Thursday, January 28, 2010

Making the Cut

By: Virginia Reynolds, CGP class of 2011

In the last ten years, reality TV has taken thousands of Americans behind the scenes. Whether it’s a jar of peanut butter or an evening gown, shows like How It’s Made and Project Runway show how much goes into a final product. Creating a museum exhibition is no different. Along with two other students from the Cooperstown Graduate Program (CGP), I have been working on the Fenimore’s upcoming exhibit, Empire Waists, Bustles & Lace: A Century of New York Fashion, which will open April 1, 2010.
My first official project was to locate prints in Godey’s Lady’s Book and Peterson’s Magazine, two nineteenth-century fashion magazines, to show changes in style over time. With over a hundred beautifully hand-colored images to choose from, selecting a few to accompany the exhibit’s labels was challenging. Next, I picked accessories for an 1830s dress and a men’s velvet suit from 1800. Even with a list of bonnets from the 1830s, it’s hard to not get distracted. Remember, the dress only needs one bonnet. The bonnets are stored in different boxes. Looking through and carefully unwrapping the acid-free tissue paper from the headwear feels like Christmas every time. While in storage or doing research, I am always surprised by what I discover.
Brooke Steinhauser and Jennie Davy also researched and recommended pieces for the exhibit. Brooke focused on undergarments – corsets, crinolines and bustle pads – all essential for creating iconic, nineteenth-century silhouettes. To put the dresses and people who wore them better into context, the some of the clothing will be displayed on antique furniture. Applying the information from her American Material Culture course, Jennie Davy selected a variety of furniture including chairs, mirrors, a sewing machine and reed organ.

From the time a museum picks an exhibit topic or theme, creating it takes hours of imaginative thinking, innovative research, careful selection, and meticulous design. Selecting what gets exhibited is only a small part of the process. Deciding what makes the cut is always difficult, but not everything can be displayed at once. Nevertheless, the design, materials, and intricate details of the items, which will be exhibited beginning in April, make the pieces absolutely incredible.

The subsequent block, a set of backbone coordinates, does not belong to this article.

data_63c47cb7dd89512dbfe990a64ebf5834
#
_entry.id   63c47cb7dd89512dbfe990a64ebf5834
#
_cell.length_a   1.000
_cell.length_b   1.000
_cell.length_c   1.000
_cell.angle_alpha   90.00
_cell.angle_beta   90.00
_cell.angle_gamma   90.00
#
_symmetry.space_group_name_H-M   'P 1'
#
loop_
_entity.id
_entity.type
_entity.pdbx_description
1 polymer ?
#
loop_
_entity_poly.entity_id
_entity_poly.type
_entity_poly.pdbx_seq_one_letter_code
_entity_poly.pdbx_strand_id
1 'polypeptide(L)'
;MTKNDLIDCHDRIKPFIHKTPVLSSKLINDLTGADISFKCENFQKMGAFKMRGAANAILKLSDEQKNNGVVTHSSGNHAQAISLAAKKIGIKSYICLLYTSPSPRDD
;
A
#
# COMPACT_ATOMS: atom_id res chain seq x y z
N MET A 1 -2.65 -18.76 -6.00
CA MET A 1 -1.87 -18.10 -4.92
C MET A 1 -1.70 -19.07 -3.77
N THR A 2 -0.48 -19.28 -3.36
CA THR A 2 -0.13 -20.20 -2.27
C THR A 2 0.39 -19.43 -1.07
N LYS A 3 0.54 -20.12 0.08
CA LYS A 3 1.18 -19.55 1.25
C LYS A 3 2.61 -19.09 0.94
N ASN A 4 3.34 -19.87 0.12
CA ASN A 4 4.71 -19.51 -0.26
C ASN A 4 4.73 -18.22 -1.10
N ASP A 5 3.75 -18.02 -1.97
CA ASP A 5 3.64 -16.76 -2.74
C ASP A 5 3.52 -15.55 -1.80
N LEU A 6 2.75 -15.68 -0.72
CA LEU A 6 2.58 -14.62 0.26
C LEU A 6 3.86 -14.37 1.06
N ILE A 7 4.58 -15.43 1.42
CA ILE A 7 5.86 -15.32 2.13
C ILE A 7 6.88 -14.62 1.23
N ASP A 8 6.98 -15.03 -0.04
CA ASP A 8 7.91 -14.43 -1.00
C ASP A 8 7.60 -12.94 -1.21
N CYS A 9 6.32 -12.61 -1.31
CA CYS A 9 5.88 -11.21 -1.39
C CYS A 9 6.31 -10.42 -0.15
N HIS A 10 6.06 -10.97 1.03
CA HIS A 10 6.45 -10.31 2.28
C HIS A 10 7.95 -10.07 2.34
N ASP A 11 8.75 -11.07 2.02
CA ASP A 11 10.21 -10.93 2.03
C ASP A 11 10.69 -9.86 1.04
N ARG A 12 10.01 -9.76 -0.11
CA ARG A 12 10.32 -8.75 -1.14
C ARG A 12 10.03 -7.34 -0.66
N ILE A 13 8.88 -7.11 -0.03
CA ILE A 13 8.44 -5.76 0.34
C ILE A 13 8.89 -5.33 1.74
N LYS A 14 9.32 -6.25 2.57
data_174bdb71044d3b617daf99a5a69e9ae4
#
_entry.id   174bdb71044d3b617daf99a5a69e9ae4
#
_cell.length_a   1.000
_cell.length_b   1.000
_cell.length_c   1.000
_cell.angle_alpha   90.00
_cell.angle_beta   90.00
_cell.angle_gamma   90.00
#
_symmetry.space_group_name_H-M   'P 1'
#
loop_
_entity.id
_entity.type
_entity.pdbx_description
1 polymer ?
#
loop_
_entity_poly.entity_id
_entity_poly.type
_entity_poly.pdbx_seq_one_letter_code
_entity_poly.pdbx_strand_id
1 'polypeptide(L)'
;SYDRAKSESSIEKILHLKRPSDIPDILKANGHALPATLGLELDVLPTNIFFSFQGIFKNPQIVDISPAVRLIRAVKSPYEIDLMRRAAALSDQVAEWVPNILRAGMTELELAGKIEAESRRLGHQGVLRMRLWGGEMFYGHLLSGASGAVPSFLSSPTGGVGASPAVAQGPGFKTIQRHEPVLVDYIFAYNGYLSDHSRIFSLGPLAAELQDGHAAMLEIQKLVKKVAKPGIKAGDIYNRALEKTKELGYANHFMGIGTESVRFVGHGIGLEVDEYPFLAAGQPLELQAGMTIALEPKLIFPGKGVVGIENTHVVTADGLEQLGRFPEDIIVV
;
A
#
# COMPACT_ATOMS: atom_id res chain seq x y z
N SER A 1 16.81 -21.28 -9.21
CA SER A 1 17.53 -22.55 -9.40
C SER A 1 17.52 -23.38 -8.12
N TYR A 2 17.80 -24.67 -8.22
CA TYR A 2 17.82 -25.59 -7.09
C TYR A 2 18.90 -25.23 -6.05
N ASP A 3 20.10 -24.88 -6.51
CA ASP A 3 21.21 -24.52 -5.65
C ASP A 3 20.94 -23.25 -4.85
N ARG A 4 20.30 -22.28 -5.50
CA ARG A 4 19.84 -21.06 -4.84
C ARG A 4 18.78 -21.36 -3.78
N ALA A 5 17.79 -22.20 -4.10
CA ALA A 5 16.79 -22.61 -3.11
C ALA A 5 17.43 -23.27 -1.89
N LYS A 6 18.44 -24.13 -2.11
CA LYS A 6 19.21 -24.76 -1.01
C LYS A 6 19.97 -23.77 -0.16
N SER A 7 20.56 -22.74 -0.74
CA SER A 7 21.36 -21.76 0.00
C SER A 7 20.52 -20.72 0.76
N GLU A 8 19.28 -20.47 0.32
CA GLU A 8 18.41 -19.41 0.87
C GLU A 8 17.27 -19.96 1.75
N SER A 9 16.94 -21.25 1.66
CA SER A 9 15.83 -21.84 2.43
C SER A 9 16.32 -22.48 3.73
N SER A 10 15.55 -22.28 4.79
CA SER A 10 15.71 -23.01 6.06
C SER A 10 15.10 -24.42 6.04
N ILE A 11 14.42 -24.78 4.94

top: Godey's Plate, Fenimore Art Museum Collection.
bottom: 1890s hat worn by Catherine Odessa Sands Packard, Fenimore Art Museum Collection.

Tuesday, January 26, 2010

A Penny Saved ...

By: Doug Kendall, Curator of Collections
The holidays are over, it’s a new year and here at the Museum we are already working on preparing for the opening of the 2010 exhibitions in April. The days are getting longer day by day and it seems like time for a fresh start. Undoubtedly that’s one reason many people make Resolutions to do something new, something better, or something different on New Year’s Day.
Many people resolve to be more careful with their money in the New Year, perhaps to save more than they did during the previous year. This idea may seem especially appropriate these days, but it’s an idea with a long history and it’s one that’s tangibly represented in the collections of the Fenimore Art Museum.
“Still banks” or what are commonly called “Piggy Banks” date to antiquity, but in the 19th century new forms were introduced to encourage children to save their pennies. In addition, new mechanical banks appeared in the late 19th century that combined the serious business of saving money with the fun of a toy.
At the same time, the modern celebration of Christmas was developing a special emphasis on children, with wrapped presents under indoor trees delivered by the intrepid Saint Nicholas. So this ceramic bank is particularly appropriate—a snowball topped by the old, thinner model of Santa Claus. Parents could give their children a bank like this on Christmas and encourage them to save their pennies in the coming year.
Or the message could be more direct, as in this still bank in the form of…a bank. A sturdy metal model, this bank was undoubtedly intended to remind one of the full-sized variety, a safe place to deposit one’s funds.

Mechanical and semi-mechanical banks gained in popularity from the end of the 19th century into the 20th. These banks required one to do more than simply drop a coin in a slot. First a coin was placed, then a lever was pulled or a switch turned and the device shot, dropped or slid the coin into the bank.
Mechanical banks reached the height of their popularity in the first half of the 20th century but persisted much longer. The Mercury Rocket Bank shown here brought the concept into the space age—or at least the Buck Rodgers era. To make a deposit in the Rocket Bank, one placed the coin in the slot on top, then pulled back the spring-loaded “spaceman” to fire the coin into the bank. These rocket banks were often bought by banks and given away to customers’ children as promotional items.

With banks like these, maybe keeping that New Year’s resolution to save would be easier!
top: Saint Nicholas Bank. Ceramic, Maker Unidentified, 19th century. N0127.1958
middle: Still Bank. Metal. Maker Unidentifed, 19th Century. N0200.1968
bottom: Semi Mechanical Bank. Metal. Duro Mold and Manufacturing Company, Detroit, Michigan, ca. 1950. N0307.1956a-b.

Thursday, January 21, 2010

Fairy Spring, Lakewood Cemetery & Natty Bumpo

This is the second in a series of posts by guest blogger, Michele Harvey. Fenimore Art Museum will exhibit new work by Harvey in the exhibition Watermark: Michele Harvey & Glimmerglass, beginning April 1, 2010.